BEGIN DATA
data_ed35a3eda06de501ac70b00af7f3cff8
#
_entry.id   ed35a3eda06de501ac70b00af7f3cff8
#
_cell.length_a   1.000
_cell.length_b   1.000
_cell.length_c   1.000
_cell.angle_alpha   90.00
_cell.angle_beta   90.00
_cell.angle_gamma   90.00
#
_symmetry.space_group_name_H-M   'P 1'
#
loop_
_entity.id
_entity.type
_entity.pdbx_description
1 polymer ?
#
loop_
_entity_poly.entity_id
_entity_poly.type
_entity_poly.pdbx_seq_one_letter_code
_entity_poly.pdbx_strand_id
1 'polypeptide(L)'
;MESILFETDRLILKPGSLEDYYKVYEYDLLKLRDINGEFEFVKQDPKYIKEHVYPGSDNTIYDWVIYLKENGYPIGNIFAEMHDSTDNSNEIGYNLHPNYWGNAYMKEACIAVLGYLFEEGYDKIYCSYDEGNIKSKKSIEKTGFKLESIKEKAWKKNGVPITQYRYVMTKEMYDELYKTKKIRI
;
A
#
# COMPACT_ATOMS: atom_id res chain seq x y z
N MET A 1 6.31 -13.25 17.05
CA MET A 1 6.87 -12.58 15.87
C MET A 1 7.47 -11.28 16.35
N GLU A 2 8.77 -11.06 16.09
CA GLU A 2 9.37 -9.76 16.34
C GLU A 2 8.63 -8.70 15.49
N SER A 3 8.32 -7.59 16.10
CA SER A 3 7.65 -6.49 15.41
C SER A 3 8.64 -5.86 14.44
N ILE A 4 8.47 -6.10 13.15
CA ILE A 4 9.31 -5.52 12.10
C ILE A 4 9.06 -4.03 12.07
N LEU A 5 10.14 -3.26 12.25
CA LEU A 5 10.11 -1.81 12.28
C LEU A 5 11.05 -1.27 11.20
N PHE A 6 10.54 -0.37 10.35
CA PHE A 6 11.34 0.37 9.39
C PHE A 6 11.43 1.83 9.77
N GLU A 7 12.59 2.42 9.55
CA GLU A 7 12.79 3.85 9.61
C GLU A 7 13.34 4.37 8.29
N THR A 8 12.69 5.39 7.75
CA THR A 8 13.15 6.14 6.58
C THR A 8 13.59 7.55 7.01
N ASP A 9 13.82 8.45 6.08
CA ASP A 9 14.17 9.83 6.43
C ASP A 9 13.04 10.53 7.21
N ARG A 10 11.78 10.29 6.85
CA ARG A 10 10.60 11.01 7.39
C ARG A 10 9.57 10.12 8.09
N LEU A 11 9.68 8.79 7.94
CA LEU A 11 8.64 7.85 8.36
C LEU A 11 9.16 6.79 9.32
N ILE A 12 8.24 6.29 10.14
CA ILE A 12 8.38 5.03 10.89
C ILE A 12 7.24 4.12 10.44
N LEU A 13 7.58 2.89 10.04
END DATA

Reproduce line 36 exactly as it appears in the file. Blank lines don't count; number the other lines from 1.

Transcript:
C GLU A 2 8.63 -8.70 15.49